SSH Blog

Showing Articles: 1625 of 25

Apr 30 2014

Free Can Make You Bleed

By now anyone concernedwith internet security has heard about the Heartbleed security vulnerability in OpenSSL.  What you may not be aware of is how much money and personal information is riding on this “free” security program and others like it (OpenSSH).  Free is not usually a bad thing, but it can be when it causes the software your business depends on to be under resourced…

Keep Reading

Apr 27 2014

Privileged Users – Not Malicious But Still a Threat

One of challenges security architects face is finding the right balance between security and end user convenience. This conflict is typified by the example of password policies. A too stringent policy drives users to write down their passwords on sticky notes (thus defeating the security objective) and a too weak policy leaves passwords exposed to cracking…

Keep Reading

Apr 10 2014

SSH Communications Security Comments on Heartbleed Vulnerability

Key Facts: 

  • SSH Communications Security’s products are not affected by the Heartbleed flaw. Customers are advised to patch any server where the vulnerable OpenSSL software is installed.
  • Due to the pervasive nature of the Heartbleed vulnerability, the length of time the flaw has been in place and the broad access that an attacker could potentially obtain, SSH Communications Security is recommending that all Secure Shell keys used to establish trust relationship with affected systems should be changed immediately after the Heartbleed patch has been installed, and should be a part of your organization’s standard remediation…

Keep Reading

Apr 4 2014

Five Reasons Why You Should Monitor & Control [All of] Your Secure Shell Traffic

How many times have we heard “the perimeter isn’t secure”? In fact, with BYOD, cloud and the extended enterprise, it’s hard to define what the perimeter is anymore.  The concept of a porous perimeter that can’t be trusted is the foundation of the Zero Trust model of security and many organizations are adopting this approach. Here are five reasons why monitoring and controlling Secure Shell should be included in your organization's Zero Trust…

Keep Reading

Mar 18 2014

People Centered Security: Themes from The Gartner IAM Summit

Growing up, we get a lot of conflicting advice. We are told  “look before you leap” but also “nothing ventured nothing gained”. The book of clichés is littered with other examples. The world of Identity and Access Management is similarly conflicted. On the one hand, IAM  should be transparent to the user and simple to administer. On the other hand, IAM must enforce the principle of least privilege. These goals are mutually exclusive. Why? It is just too complex to define specifically the fine grained access each user needs in order to perform their job and manage that access over time in a dynamic work environment. The result is too many job roles, too many exceptions and ultimately weaker, not stronger…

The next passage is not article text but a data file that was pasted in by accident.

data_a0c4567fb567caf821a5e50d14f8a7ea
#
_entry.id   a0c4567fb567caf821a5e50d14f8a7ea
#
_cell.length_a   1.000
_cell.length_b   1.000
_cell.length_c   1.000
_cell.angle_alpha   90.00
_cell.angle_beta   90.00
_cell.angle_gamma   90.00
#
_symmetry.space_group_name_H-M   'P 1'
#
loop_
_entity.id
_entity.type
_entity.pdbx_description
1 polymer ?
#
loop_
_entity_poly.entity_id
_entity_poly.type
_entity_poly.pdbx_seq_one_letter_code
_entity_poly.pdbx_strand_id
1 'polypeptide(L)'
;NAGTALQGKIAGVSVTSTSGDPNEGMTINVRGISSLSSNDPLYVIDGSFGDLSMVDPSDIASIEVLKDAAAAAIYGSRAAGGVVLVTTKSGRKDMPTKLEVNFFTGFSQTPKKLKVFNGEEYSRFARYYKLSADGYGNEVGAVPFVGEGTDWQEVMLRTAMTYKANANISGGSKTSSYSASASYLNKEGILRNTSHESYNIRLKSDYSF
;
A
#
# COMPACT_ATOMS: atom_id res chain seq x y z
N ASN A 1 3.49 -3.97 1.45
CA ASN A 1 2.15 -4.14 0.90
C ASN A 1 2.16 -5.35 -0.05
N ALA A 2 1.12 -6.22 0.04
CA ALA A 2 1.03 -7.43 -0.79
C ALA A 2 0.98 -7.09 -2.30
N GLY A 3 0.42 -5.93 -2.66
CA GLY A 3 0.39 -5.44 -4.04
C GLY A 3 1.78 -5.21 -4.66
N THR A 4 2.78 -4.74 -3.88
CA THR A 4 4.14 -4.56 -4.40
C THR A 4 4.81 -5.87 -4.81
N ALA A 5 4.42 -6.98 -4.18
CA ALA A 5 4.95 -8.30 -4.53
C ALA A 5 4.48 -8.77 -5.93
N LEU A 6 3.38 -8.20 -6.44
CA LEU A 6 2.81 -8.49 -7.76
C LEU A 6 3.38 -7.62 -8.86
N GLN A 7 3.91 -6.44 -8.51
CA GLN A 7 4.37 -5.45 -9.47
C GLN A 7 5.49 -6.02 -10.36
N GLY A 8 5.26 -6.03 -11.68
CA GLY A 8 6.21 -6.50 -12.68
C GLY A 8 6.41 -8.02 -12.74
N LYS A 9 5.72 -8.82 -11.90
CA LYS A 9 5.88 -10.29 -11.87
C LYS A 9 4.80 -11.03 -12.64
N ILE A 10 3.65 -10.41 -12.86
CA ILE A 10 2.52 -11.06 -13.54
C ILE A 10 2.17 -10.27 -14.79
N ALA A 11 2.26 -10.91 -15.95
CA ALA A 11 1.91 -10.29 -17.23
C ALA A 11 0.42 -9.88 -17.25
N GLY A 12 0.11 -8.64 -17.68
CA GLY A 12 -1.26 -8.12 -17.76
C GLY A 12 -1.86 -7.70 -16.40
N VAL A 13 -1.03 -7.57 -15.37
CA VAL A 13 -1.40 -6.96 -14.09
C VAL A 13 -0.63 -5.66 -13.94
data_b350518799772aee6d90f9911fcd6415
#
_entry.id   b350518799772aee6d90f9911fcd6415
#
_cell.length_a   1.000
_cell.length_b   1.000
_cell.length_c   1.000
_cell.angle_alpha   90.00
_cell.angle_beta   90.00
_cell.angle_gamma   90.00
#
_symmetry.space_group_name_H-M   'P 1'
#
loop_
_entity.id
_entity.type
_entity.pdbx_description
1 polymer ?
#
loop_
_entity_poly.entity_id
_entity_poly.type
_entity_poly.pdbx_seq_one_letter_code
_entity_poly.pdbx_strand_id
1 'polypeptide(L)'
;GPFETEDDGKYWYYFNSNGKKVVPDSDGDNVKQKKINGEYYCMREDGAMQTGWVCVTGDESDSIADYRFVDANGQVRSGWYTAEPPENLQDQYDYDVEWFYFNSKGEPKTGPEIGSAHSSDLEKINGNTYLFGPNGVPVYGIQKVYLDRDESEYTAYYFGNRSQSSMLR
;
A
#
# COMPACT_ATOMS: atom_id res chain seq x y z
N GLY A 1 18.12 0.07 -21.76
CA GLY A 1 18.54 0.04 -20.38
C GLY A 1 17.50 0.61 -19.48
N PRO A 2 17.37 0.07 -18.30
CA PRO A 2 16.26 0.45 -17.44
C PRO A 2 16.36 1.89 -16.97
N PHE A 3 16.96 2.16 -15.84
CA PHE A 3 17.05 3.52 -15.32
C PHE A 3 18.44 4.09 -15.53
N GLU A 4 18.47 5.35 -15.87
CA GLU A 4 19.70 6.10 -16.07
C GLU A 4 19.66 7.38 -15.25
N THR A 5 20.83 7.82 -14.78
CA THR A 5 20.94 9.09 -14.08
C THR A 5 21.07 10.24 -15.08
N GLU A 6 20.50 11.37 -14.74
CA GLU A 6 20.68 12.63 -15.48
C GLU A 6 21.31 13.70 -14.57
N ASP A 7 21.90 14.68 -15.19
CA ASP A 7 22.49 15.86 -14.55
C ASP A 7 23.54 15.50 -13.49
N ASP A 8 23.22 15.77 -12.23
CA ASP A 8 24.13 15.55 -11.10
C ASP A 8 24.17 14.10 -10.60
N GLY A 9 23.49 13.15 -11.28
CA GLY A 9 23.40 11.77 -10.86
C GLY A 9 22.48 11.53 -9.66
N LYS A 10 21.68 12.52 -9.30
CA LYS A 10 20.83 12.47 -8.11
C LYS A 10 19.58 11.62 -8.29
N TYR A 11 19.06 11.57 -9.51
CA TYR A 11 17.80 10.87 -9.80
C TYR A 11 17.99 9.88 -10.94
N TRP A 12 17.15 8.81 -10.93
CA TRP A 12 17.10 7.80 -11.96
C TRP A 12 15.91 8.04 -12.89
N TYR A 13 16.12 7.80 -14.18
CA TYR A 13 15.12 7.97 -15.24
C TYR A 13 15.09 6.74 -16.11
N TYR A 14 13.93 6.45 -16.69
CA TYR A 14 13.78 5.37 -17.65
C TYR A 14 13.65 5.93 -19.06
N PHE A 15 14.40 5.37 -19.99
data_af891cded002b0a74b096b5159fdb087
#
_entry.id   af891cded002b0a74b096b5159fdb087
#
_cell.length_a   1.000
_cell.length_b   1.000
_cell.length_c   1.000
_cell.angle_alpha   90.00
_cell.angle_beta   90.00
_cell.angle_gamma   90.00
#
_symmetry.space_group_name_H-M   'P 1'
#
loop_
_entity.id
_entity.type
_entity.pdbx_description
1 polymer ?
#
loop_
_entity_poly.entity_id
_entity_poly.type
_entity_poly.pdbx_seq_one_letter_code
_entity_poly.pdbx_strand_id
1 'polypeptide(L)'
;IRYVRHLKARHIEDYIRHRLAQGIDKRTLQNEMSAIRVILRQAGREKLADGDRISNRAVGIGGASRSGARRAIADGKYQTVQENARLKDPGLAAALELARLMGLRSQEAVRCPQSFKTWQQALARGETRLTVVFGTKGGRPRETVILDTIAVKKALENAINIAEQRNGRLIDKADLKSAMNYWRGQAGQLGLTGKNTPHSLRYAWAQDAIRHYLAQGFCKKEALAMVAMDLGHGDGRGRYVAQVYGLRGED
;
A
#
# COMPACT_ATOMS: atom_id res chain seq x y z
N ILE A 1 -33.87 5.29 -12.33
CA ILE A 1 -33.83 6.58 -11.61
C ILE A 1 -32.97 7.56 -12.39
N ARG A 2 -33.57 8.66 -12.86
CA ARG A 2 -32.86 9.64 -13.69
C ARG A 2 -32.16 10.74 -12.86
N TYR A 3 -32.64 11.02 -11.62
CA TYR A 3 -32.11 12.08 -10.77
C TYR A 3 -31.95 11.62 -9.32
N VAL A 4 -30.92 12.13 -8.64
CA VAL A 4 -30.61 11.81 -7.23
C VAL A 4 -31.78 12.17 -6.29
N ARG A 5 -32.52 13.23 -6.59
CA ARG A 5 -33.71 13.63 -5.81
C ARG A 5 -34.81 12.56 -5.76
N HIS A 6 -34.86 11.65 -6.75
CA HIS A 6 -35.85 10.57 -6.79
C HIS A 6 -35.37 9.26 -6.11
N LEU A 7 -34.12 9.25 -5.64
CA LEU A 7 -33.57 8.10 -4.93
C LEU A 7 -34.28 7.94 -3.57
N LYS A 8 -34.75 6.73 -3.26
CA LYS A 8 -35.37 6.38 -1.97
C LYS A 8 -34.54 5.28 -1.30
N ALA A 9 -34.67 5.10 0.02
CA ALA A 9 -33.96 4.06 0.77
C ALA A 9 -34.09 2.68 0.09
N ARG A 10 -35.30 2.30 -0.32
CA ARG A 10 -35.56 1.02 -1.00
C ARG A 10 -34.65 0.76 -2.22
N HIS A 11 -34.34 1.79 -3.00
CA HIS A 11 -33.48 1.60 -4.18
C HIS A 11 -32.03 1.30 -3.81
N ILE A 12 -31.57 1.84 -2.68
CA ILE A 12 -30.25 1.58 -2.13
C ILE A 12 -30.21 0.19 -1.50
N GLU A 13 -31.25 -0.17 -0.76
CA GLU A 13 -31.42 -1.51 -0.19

Keep Reading

Mar 17 2014

Key Based Trust from a Process-Driven Goalkeeper's Perspective

Like for any goalkeeper, the worse thing - other than a torn ACL - is getting scored on. During my playing days, I was obsessed with the concept of how to organize my defense in a way to minimize goals against as well as minimize opportunities of my opponents. My teammates used to joke and wonder how I played at the level I did. I was not particularly fast or strong, did not have particularly great hands and was not super athletic in any way. But I was quite good at programming my defense and midfield to run a repeatable process to make it very difficult for opponents to penetrate. Unlike soccer, where you are most likely going to get scored on at some point, businesses must keep a zero goals against average for their entire…

Keep Reading

Mar 4 2014

RSA Conference 2014 Wrap Up

This year’s RSA Conference 2014 was filled with energy and great insights as well as controversy. Here are a few of the trends and topics that I saw at this year’s show.

Energy: Encryption and access controls are up there at the top of the list
There was a huge uptick in the overall energy at the show. Our booth was inundated with people asking questions and wanting to learn more about our…

Keep Reading

Feb 11 2014

APT The Mask (aka Careto) Targets Secure Shell Keys

Kaspersky Labs recently revealed the details of a sophisticated APT named “The Mask” or by its Spanish name “Careto”. The Mask is known to have infected at least 380 unique victims in over 31 countries. In operation since 2007, the primary targets of this APT are government institutions, diplomatic offices, energy companies, research institutions, private equity firms and political activist organizations. The sophistication and targets of the APT suggest it is the work of nation-state actors as opposed to criminal…

Keep Reading

Feb 10 2014

Think Back-end Security from an Enterprise Perspective

As I travel and talk to our existing and expanding customer base I am noticing something that I did not see before. In my meetings and with technical staff and management I am noticing an exciting trend of more and more distributed network and server staff becoming interested in System z. The replace the mainframe crowd seems to realize that these “dinosaurs” cannot be replaced anytime soon and are starting to try to understand, integrate and embrace what was a dying technology. This presents a challenge to us System Z folk in how we open up our once vaulted…

Keep Reading

Feb 9 2014

Warfare on the Virtual Battlefield

At last year’s Gartner Risk Management Conference in the DC metro area, I attended a seminar where some of Gartner’s analysts were looking out on the horizon – 2020 to be exact – to give their perspective on where CyberSecuity was heading.  Gartner basically identified two uncertain forces that they think will impact their potential…

Keep Reading